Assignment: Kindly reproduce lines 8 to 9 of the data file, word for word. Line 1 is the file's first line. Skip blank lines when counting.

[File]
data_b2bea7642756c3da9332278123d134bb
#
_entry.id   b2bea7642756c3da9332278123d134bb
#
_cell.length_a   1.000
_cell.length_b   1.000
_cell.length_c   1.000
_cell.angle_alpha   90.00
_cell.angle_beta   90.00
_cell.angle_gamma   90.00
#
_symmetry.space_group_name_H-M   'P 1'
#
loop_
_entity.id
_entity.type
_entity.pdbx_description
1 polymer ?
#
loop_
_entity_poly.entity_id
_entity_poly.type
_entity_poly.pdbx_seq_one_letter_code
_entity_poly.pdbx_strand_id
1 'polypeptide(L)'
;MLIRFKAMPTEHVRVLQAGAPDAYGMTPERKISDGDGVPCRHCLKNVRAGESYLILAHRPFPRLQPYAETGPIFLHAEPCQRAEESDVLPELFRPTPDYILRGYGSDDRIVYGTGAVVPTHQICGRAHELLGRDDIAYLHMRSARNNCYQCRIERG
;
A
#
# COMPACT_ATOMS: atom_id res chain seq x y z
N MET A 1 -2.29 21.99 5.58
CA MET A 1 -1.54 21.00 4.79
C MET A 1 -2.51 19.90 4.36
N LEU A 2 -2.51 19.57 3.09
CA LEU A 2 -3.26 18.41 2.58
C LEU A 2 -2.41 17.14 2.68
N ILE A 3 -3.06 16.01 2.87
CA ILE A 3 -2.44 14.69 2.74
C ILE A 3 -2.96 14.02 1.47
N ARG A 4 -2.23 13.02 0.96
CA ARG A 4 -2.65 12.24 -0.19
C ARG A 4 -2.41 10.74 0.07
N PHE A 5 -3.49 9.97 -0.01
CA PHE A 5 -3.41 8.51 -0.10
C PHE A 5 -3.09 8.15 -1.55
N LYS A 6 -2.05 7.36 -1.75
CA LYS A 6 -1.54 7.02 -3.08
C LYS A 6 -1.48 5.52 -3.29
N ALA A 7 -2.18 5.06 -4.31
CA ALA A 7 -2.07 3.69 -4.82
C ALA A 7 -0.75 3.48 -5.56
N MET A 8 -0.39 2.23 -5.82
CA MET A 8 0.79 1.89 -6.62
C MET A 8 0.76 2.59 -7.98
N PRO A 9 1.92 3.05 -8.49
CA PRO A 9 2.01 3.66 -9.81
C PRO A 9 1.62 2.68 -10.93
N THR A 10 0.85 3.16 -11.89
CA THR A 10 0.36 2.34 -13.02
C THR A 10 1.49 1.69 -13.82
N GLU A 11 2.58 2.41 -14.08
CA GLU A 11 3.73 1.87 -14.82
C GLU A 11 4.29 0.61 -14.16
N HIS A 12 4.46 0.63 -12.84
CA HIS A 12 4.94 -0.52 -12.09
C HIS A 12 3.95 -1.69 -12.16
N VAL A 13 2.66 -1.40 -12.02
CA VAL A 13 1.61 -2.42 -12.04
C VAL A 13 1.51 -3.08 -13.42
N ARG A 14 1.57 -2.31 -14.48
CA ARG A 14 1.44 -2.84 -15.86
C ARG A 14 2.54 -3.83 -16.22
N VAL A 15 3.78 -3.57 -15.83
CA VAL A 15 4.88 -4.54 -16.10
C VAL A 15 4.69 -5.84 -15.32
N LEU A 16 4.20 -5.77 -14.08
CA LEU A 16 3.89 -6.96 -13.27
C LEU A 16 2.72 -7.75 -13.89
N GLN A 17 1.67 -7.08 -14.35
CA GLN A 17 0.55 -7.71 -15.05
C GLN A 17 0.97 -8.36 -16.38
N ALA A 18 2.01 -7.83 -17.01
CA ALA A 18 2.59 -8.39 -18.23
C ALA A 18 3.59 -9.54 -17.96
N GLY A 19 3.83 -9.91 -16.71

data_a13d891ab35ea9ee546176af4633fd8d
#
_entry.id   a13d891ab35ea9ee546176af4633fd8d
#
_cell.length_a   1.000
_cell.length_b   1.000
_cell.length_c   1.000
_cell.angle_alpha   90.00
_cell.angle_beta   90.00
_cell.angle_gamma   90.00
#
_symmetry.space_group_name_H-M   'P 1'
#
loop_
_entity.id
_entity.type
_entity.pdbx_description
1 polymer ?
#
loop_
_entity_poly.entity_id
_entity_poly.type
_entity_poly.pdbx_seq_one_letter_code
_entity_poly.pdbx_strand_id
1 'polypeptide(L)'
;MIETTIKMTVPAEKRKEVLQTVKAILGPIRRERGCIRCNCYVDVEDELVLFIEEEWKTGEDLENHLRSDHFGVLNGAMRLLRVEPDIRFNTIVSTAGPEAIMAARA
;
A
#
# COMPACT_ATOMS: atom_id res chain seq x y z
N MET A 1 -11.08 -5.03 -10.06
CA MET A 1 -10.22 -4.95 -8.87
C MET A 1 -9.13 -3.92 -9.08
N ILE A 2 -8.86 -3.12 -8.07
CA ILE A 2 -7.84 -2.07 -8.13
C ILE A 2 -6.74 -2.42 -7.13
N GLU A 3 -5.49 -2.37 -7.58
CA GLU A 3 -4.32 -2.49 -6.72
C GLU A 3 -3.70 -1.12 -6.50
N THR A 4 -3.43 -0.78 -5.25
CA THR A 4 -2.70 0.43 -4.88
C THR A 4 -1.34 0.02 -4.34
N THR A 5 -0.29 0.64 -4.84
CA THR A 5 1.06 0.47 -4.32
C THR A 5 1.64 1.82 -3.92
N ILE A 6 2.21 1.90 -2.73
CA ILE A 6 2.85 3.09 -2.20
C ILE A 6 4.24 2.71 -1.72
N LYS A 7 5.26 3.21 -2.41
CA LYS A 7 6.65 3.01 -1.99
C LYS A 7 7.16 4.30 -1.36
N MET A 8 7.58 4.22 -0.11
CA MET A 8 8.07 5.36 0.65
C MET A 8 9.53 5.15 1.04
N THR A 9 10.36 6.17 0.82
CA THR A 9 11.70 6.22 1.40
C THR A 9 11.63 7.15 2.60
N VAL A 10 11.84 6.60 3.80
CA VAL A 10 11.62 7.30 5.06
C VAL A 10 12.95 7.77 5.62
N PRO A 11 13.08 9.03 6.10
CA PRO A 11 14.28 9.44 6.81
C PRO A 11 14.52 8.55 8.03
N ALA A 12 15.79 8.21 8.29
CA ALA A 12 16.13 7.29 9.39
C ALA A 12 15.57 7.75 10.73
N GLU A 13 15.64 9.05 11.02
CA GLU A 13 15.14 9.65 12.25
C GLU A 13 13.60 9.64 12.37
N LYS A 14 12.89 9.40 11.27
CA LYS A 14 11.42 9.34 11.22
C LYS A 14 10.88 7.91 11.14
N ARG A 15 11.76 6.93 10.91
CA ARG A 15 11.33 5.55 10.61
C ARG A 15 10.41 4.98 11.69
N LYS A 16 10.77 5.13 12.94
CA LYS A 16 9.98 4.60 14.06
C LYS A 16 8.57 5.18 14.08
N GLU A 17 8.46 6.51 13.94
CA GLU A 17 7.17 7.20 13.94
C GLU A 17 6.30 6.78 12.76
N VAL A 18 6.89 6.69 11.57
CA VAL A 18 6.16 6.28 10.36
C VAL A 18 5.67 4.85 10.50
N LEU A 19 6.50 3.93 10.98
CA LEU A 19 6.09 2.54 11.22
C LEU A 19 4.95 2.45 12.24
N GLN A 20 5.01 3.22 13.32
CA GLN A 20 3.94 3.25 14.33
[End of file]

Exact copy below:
_cell.angle_alpha   90.00
_cell.angle_beta   90.00